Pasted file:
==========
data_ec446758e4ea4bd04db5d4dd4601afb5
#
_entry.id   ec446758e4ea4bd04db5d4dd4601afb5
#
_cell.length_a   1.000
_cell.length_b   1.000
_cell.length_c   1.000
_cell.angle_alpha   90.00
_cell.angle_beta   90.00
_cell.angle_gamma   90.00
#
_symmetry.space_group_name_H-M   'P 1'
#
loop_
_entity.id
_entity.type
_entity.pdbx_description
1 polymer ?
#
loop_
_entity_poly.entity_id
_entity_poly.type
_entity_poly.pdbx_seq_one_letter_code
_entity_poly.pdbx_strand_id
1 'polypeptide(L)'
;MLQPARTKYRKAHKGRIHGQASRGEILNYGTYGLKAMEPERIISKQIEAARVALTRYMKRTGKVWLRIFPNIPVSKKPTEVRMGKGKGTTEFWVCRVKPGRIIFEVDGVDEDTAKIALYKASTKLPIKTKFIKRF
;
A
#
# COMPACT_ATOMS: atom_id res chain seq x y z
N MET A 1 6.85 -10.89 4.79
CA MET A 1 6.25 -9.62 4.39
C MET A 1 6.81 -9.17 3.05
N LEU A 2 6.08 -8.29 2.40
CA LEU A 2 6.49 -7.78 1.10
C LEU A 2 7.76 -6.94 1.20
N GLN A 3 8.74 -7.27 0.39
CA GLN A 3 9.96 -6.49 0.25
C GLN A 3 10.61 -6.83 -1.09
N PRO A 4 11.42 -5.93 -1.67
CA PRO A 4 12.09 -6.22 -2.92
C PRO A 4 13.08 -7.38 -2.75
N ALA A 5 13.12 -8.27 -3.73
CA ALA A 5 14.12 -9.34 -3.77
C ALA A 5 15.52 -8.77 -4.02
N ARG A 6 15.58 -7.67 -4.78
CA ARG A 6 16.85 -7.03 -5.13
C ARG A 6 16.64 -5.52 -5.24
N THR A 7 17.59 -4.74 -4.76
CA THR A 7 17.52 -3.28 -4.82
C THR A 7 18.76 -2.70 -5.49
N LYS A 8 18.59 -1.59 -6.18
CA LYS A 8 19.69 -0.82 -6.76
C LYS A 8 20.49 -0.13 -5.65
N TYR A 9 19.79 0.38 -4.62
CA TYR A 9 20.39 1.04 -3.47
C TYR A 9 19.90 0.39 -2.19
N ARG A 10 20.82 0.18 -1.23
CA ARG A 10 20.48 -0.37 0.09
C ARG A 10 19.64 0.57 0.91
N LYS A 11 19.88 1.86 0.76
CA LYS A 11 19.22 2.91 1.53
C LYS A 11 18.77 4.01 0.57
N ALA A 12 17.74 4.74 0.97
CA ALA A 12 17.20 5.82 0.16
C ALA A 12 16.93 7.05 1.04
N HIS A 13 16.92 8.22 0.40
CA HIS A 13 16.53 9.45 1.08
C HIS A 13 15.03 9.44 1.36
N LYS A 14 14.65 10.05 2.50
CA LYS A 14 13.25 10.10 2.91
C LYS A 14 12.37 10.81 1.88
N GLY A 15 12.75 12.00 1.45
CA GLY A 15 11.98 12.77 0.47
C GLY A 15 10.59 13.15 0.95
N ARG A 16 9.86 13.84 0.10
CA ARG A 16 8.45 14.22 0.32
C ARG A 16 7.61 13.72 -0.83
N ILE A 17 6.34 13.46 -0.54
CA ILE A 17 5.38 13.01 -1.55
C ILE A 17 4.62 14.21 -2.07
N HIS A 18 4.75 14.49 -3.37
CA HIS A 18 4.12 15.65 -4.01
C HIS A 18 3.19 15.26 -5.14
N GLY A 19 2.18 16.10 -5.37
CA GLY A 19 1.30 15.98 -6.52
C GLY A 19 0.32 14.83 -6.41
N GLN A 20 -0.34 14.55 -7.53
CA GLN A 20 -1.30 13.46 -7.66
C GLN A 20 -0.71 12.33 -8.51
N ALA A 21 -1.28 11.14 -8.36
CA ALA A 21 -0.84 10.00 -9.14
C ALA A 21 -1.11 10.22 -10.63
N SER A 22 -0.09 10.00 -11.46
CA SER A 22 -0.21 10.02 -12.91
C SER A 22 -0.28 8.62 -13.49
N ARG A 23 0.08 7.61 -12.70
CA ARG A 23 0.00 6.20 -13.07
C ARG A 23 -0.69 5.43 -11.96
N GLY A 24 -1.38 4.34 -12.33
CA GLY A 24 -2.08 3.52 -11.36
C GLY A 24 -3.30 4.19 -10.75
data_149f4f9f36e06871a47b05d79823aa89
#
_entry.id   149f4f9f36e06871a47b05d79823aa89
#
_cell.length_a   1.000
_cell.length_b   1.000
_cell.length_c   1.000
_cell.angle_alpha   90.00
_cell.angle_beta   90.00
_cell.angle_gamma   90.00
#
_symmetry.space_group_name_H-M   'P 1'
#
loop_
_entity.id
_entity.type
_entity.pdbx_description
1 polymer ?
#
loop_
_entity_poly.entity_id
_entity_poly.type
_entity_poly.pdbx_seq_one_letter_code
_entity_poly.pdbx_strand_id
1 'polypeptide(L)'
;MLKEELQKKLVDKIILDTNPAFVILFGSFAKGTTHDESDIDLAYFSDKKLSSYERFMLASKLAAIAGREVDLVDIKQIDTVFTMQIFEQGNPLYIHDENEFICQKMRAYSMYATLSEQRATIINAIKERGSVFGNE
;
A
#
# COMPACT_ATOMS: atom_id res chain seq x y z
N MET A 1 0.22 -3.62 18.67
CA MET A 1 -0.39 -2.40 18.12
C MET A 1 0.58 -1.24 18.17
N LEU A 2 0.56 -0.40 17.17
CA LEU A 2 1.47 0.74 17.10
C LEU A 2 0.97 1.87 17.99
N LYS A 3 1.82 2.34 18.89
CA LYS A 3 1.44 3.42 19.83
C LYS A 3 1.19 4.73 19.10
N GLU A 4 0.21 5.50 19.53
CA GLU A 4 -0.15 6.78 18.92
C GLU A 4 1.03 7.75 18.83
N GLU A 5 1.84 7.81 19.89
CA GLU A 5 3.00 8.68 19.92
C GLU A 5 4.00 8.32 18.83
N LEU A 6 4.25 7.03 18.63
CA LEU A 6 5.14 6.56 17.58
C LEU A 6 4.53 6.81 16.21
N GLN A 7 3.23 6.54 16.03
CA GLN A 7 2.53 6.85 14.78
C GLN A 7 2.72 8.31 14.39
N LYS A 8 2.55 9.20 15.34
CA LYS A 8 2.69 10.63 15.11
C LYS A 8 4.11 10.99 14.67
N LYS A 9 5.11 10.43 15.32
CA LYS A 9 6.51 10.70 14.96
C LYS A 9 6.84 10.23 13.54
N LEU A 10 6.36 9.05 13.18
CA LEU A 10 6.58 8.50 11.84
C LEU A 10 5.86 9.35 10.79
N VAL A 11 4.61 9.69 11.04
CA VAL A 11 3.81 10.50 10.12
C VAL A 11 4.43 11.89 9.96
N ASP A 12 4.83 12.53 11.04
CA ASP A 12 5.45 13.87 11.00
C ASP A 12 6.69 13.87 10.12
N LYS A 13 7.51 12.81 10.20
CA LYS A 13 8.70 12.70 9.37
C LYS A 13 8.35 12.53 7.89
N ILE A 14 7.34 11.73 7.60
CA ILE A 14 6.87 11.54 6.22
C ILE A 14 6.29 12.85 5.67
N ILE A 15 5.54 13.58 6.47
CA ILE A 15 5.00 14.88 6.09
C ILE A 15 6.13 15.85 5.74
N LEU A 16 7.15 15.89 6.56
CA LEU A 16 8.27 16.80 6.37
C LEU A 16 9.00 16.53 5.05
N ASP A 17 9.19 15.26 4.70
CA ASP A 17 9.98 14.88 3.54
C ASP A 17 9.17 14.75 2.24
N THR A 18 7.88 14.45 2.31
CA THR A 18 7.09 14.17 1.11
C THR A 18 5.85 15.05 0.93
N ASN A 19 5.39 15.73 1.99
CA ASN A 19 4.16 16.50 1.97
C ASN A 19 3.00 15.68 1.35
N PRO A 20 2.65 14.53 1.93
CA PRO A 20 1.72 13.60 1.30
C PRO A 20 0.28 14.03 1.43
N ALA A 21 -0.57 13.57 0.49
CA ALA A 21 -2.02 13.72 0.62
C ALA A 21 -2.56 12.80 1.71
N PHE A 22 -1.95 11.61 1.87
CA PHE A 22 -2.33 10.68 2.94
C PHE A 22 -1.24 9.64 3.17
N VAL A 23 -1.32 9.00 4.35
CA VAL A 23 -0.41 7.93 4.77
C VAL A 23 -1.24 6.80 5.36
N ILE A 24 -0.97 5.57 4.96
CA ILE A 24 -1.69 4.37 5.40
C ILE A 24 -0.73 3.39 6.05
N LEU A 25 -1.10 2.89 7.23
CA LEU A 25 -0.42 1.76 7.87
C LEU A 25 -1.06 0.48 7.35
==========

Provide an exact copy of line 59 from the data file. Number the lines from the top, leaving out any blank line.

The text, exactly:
CA ARG A 10 20.48 -0.37 0.09